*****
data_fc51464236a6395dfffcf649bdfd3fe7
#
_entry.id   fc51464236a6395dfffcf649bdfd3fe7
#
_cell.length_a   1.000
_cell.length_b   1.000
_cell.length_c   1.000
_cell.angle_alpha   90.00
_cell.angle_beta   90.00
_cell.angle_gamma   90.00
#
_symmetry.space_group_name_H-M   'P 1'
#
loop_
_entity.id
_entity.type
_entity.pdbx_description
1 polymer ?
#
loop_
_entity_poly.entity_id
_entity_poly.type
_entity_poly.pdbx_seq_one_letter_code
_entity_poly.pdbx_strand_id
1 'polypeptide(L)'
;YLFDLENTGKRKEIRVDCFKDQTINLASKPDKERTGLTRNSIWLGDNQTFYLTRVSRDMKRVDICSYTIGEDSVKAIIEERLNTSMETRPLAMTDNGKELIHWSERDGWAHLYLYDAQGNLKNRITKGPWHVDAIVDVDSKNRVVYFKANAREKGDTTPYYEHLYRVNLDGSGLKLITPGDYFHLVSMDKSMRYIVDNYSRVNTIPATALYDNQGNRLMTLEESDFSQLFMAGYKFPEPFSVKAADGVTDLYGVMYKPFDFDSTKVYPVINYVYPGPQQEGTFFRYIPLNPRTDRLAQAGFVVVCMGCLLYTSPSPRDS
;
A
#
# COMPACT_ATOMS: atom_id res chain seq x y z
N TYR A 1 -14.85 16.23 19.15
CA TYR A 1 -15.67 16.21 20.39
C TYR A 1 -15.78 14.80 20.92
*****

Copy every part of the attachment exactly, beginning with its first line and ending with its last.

data_fc51464236a6395dfffcf649bdfd3fe7
#
_entry.id   fc51464236a6395dfffcf649bdfd3fe7
#
_cell.length_a   1.000
_cell.length_b   1.000
_cell.length_c   1.000
_cell.angle_alpha   90.00
_cell.angle_beta   90.00
_cell.angle_gamma   90.00
#
_symmetry.space_group_name_H-M   'P 1'
#
loop_
_entity.id
_entity.type
_entity.pdbx_description
1 polymer ?
#
loop_
_entity_poly.entity_id
_entity_poly.type
_entity_poly.pdbx_seq_one_letter_code
_entity_poly.pdbx_strand_id
1 'polypeptide(L)'
;YLFDLENTGKRKEIRVDCFKDQTINLASKPDKERTGLTRNSIWLGDNQTFYLTRVSRDMKRVDICSYTIGEDSVKAIIEERLNTSMETRPLAMTDNGKELIHWSERDGWAHLYLYDAQGNLKNRITKGPWHVDAIVDVDSKNRVVYFKANAREKGDTTPYYEHLYRVNLDGSGLKLITPGDYFHLVSMDKSMRYIVDNYSRVNTIPATALYDNQGNRLMTLEESDFSQLFMAGYKFPEPFSVKAADGVTDLYGVMYKPFDFDSTKVYPVINYVYPGPQQEGTFFRYIPLNPRTDRLAQAGFVVVCMGCLLYTSPSPRDS
;
A
#
# COMPACT_ATOMS: atom_id res chain seq x y z
N TYR A 1 -14.85 16.23 19.15
CA TYR A 1 -15.67 16.21 20.39
C TYR A 1 -15.78 14.80 20.92